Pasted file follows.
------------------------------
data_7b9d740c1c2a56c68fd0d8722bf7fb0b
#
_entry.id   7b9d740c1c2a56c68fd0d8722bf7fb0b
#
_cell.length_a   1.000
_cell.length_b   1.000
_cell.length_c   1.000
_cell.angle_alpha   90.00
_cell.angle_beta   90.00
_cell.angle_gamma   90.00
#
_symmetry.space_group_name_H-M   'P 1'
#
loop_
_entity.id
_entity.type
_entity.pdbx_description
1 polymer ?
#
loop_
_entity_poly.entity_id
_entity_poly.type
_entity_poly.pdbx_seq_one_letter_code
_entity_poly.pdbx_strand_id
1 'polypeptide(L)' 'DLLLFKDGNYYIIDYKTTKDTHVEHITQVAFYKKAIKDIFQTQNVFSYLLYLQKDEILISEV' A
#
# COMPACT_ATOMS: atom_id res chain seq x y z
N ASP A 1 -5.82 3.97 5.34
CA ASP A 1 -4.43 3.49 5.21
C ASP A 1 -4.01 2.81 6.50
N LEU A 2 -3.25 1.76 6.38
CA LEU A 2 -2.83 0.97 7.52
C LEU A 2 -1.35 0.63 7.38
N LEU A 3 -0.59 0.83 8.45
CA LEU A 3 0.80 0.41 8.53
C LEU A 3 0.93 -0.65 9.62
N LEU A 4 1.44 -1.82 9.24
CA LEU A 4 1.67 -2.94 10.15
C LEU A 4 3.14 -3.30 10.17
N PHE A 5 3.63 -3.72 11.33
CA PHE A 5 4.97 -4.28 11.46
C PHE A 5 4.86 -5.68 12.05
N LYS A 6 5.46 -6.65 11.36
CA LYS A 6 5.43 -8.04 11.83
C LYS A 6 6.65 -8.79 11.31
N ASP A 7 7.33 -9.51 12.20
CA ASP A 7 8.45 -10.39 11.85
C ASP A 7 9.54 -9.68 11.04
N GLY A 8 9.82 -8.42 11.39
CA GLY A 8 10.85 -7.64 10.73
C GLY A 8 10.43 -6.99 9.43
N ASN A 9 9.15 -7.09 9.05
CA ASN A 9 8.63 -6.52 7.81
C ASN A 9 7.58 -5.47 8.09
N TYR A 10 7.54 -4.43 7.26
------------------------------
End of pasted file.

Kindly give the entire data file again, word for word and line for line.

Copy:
data_7b9d740c1c2a56c68fd0d8722bf7fb0b
#
_entry.id   7b9d740c1c2a56c68fd0d8722bf7fb0b
#
_cell.length_a   1.000
_cell.length_b   1.000
_cell.length_c   1.000
_cell.angle_alpha   90.00
_cell.angle_beta   90.00
_cell.angle_gamma   90.00
#
_symmetry.space_group_name_H-M   'P 1'
#
loop_
_entity.id
_entity.type
_entity.pdbx_description
1 polymer ?
#
loop_
_entity_poly.entity_id
_entity_poly.type
_entity_poly.pdbx_seq_one_letter_code
_entity_poly.pdbx_strand_id
1 'polypeptide(L)' 'DLLLFKDGNYYIIDYKTTKDTHVEHITQVAFYKKAIKDIFQTQNVFSYLLYLQKDEILISEV' A
#
# COMPACT_ATOMS: atom_id res chain seq x y z
N ASP A 1 -5.82 3.97 5.34
CA ASP A 1 -4.43 3.49 5.21
C ASP A 1 -4.01 2.81 6.50
N LEU A 2 -3.25 1.76 6.38
CA LEU A 2 -2.83 0.97 7.52
C LEU A 2 -1.35 0.63 7.38
N LEU A 3 -0.59 0.83 8.45
CA LEU A 3 0.80 0.41 8.53
C LEU A 3 0.93 -0.65 9.62
N LEU A 4 1.44 -1.82 9.24
CA LEU A 4 1.67 -2.94 10.15
C LEU A 4 3.14 -3.30 10.17
N PHE A 5 3.63 -3.72 11.33
CA PHE A 5 4.97 -4.28 11.46
C PHE A 5 4.86 -5.68 12.05
N LYS A 6 5.46 -6.65 11.36
CA LYS A 6 5.43 -8.04 11.83
C LYS A 6 6.65 -8.79 11.31
N ASP A 7 7.33 -9.51 12.20
CA ASP A 7 8.45 -10.39 11.85
C ASP A 7 9.54 -9.68 11.04
N GLY A 8 9.82 -8.42 11.39
CA GLY A 8 10.85 -7.64 10.73
C GLY A 8 10.43 -6.99 9.43
N ASN A 9 9.15 -7.09 9.05
CA ASN A 9 8.63 -6.52 7.81
C ASN A 9 7.58 -5.47 8.09
N TYR A 10 7.54 -4.43 7.26